The engine used in the GAZ 69 is almost identical to the one used in GAZ M 20 Pobieda (Victory) passenger car but it is equipped with an oil cooler and a shutter that allow the driver to maintain the engine temperature depending on the weather and driving conditions. GAZ 69 is built using 60% of the parts used in other vehicles built in Gorki. The engine, clutch, gearbox, prop-shaft joints, track rod ends, heater, axles gear, brake master cylinder, the whole ignition system and many more were taken from the GAZ M 20. From the GAZ 51 truck the steering wheel, engine coolant pre-heating torch, head lights, rear light, light switch, fuel filter, oil cooler etc. The differential gear was taken from the ZIM M 12. All new are the chassis, transfer box, front and rear axles, and the body.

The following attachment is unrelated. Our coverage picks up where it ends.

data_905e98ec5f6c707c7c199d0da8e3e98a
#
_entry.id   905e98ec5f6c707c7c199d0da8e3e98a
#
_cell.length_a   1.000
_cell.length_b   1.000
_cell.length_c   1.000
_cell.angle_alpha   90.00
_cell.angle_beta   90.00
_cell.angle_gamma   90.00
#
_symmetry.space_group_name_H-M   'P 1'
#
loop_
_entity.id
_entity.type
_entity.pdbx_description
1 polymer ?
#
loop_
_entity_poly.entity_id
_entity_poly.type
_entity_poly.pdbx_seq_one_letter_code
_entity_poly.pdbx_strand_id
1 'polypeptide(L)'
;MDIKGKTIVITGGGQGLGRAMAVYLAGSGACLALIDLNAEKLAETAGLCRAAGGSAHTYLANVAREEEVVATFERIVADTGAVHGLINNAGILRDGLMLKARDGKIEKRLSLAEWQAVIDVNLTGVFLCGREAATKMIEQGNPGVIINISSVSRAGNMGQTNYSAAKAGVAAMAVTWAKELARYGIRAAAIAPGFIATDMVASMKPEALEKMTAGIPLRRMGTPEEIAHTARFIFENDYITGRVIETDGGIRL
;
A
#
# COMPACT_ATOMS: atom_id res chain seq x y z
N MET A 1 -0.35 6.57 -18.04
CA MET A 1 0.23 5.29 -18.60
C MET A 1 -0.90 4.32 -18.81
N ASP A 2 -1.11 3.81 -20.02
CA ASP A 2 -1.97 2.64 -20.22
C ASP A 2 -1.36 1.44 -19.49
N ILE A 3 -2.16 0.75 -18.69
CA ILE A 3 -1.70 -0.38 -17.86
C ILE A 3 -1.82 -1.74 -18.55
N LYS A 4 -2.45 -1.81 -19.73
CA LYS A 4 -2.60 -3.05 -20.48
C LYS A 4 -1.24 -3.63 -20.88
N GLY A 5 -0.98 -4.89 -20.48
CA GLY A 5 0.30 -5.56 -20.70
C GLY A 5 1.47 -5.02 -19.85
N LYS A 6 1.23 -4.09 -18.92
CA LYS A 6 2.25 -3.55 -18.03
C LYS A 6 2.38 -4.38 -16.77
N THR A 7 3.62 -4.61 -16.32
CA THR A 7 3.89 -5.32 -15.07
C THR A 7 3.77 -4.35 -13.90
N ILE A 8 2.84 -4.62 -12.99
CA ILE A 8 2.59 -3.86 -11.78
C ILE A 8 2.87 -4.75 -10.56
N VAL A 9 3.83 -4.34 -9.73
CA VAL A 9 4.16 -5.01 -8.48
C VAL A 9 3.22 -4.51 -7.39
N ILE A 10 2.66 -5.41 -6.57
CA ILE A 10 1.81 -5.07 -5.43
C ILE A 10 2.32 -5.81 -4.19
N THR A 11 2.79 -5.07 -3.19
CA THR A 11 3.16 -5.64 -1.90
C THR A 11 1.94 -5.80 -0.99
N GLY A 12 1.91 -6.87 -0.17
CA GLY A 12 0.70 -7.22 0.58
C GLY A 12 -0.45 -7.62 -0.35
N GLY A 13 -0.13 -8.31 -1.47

Low gear ratio can't be engaged if the front diff is disengaged and the front drive can't be disengaged if the low ratio is still engaged. That prevents the rear axle gear from overloading.
So far the experimental GAZ 69s have covered more than 100.000 km (62.000 miles).
Top speed is 90 km/h (56 mph) and 30-40 km/h (19-25 mph) off road.
The vehicle can climb up a 30% incline and up a 20% incline with a trailer.
The new vehicle can be used widely, in small villages to service local communities, on national farms. It can be also used by the national post and small cooperatives for carrying small cargo and geological research. (!?)